The Athens County School District, or ACSD, is in need of substitute employees for teachers, bus drivers, cafeteria workers, custodians and paraprofessionals due to repercussions from the COVID-19 pandemic.
The ACSD posted on its Facebook page Oct. 7 requesting that people apply for positions as substitutes in the district. The post stated the district has seen a decrease in the number of substitute employees over the last several years.
In August, the school district temporarily shut down due to shortages in transportation staff, according to a previous Post report.
One reason for the lack of substitute teachers has to do with COVID-19 protocols that cause employees with other illnesses to call off work for longer periods of time regardless of the severity of their symptoms or contact with COVID-19, ACSD Superintendent Tom Gibbs said.
The substitute shortage is especially affecting the teaching staff and students at all the schools in the ACSD.
Teachers who need to take half days for appointments and other commitments may feel obligated to spend as much time in the classroom as possible because students may or may not receive substitute instruction after the teachers leave due to the shortage, Sabrina Stalder, president of the Athens Education Association, or AEA, and high school agriculture education teacher, said.
The lack of substitute position applicants is due to many different reasons, ranging from COVID-19 to compensation and requirements.
“If you look at the global job force, everybody's hurting for employees everywhere,” Scott Hall-Jones, vice president of the AEA and elementary math and science teacher, said. “With COVID and all of the requirements of being in the classrooms and the requirements of the state to have a valid sub license, there's just not as many people out there applying for those positions right now.”
People may be wary of applying as substitute teachers because of the risks of coming in contact with COVID-19, Stalder said. Elementary substitute teachers are around 20–28 unvaccinated students because of the COVID-19 vaccines’ age requirements. High school substitute teachers are around a much higher number of students who may or may not be vaccinated due to class changes.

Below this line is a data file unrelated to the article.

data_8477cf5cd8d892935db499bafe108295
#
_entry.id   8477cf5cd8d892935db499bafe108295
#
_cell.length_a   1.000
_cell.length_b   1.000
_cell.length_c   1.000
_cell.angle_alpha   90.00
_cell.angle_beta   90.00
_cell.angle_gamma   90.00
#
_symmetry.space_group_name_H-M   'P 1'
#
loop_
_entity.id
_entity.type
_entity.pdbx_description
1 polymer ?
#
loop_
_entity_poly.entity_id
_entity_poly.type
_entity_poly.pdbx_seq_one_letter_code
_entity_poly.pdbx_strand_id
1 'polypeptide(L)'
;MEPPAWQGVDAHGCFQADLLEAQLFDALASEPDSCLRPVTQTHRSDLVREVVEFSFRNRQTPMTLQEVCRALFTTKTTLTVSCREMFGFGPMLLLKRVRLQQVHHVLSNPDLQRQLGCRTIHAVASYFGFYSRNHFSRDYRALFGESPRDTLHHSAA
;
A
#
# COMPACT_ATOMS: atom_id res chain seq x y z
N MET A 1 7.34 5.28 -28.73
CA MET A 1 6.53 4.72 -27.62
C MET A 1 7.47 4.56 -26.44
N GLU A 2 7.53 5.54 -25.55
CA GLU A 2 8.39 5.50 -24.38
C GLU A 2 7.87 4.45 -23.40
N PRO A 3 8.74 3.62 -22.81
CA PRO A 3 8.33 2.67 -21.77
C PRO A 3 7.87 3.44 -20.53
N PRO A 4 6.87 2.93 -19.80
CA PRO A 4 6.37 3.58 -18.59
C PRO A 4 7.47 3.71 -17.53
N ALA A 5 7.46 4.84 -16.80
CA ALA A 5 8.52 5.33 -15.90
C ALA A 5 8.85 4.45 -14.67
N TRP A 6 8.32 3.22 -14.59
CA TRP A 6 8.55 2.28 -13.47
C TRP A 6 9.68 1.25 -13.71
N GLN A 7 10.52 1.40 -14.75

The substitute shortage is a statewide issue that the AEA has been working to address in the ACSD. It has been in contact with the Ohio Education Association and Southeastern Ohio Education Association to come up with possible solutions.
The ACSD approved an increase in substitute pay last year and has been asking people to receive their substitute license since then.
To become a substitute teacher in Ohio, one needs to have a bachelor’s degree and a substitute license as well as have passed a background check, according to standards set by the Ohio Bureau of Criminal Investigation and the FBI, Gibbs said.
“The pay is satisfactory, but is only $110/day currently. There are no insurance benefits,” Gibbs said in an email. “Generally, most people with the qualifications in a small town generally already have full time work or are not working for a specific reason (staying at home with a small child).”
The lack of available substitute teachers not only causes stress for the teachers who need a substitute but also the teachers who are asked to help cover unattended classrooms.
If no substitutes are available, teachers are expected to cover unattended classrooms during their planning, or “free,” periods, Stalder said. Teachers who cover other classrooms during their planning periods are compensated for that time because it is contractually stated that teachers receive a planning period.
While supervision needs are met, the same cannot always be said for educational needs. Teachers’ planning periods do not always align with the classroom periods, which can cause disruption in the learning that takes place.
“I might be in there for 30 minutes of a math period, and then my planning is over,” Hall-Jones said. “Then, another teacher has to come in right in the middle of the lesson and try to pick up where I left off because they're now covering on their planning period.”
Despite the AEA advertising the need for more substitutes, Stalder does not expect the problem to be solved entirely.